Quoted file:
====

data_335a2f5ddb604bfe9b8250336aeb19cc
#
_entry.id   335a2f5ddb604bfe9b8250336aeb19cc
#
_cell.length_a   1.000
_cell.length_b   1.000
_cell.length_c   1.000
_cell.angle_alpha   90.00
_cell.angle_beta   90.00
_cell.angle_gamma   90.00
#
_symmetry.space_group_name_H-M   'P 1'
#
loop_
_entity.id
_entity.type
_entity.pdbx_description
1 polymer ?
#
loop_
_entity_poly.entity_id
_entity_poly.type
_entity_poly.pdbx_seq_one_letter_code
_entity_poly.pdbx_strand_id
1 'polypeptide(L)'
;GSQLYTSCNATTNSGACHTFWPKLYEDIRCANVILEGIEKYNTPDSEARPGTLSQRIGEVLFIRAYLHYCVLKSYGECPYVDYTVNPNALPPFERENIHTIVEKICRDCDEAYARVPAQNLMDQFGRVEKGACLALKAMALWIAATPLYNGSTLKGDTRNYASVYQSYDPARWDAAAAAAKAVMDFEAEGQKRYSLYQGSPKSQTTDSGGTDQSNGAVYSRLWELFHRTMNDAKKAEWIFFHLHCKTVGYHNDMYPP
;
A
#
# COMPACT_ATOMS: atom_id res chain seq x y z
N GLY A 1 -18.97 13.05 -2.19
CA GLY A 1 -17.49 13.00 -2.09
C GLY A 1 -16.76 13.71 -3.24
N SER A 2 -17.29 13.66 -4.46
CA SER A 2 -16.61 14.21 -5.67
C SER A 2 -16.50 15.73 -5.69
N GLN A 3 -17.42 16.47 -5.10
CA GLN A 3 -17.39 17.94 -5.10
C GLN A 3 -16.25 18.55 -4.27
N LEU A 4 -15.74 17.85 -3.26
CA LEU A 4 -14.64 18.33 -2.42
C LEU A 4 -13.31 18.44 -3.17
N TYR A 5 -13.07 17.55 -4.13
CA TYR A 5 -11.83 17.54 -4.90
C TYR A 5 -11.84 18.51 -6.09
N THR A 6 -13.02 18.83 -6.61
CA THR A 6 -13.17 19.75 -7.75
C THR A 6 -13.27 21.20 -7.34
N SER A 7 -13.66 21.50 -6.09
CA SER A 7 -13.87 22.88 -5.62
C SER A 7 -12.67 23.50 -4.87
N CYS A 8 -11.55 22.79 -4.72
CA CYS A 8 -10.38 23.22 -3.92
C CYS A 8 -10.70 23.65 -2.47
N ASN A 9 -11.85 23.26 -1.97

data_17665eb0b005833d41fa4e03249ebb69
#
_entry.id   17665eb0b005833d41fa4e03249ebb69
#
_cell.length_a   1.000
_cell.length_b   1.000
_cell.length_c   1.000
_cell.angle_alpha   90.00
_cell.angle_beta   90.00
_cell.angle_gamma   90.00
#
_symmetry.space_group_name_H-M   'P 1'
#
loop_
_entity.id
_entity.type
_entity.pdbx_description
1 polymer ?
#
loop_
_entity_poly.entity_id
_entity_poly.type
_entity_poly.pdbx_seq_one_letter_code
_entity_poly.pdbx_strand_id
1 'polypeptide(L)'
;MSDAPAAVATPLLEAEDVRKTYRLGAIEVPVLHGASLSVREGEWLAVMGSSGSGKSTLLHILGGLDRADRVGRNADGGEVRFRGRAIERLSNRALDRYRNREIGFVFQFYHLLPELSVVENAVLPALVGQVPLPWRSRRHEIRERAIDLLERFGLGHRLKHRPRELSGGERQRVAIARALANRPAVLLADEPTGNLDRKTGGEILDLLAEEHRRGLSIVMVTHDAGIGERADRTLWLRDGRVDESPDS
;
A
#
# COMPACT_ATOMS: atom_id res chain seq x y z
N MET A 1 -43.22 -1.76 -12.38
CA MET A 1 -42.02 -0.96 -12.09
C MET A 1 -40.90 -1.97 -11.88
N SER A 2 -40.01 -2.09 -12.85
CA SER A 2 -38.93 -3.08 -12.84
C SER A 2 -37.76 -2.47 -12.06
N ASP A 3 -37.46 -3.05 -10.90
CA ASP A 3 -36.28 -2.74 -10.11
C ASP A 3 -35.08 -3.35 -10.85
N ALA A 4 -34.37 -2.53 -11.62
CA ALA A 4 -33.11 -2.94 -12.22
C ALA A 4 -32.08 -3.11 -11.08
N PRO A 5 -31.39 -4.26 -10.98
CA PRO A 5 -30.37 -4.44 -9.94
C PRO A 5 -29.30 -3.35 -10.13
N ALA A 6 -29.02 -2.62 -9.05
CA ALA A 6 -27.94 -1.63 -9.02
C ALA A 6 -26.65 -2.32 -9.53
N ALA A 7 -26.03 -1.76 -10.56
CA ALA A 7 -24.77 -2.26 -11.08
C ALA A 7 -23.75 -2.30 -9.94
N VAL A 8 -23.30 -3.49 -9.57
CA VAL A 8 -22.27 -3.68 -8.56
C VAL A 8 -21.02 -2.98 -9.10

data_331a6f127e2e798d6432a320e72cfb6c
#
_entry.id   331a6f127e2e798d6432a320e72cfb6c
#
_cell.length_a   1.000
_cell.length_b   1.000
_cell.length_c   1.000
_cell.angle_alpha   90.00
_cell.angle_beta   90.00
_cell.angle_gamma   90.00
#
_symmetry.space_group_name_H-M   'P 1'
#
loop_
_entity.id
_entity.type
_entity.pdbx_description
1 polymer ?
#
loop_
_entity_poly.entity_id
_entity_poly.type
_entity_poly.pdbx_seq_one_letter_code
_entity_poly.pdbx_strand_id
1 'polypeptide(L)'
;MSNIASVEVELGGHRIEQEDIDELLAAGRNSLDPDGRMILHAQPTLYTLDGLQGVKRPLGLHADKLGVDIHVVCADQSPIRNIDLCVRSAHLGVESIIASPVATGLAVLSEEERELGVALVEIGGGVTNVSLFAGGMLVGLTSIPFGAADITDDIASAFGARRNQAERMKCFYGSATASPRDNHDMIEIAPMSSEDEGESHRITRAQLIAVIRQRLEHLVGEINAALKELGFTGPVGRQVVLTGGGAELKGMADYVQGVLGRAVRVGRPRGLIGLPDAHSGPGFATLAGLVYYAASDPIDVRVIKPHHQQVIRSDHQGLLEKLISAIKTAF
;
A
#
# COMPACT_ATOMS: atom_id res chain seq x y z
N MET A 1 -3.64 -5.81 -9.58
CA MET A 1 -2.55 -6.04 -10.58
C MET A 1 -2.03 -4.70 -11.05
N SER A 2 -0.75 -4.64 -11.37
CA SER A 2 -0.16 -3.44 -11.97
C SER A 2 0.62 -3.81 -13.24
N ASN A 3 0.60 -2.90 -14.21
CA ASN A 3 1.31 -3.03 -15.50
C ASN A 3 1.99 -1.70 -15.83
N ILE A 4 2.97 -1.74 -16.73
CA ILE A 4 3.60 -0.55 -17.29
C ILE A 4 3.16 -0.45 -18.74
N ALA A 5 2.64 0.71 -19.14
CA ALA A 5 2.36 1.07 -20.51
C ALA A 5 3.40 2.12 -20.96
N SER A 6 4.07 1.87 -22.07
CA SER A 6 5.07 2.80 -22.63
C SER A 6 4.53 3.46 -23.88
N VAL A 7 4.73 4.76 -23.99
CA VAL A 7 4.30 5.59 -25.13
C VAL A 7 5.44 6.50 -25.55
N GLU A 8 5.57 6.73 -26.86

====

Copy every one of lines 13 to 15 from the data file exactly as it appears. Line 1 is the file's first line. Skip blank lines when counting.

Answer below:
#
loop_
_entity.id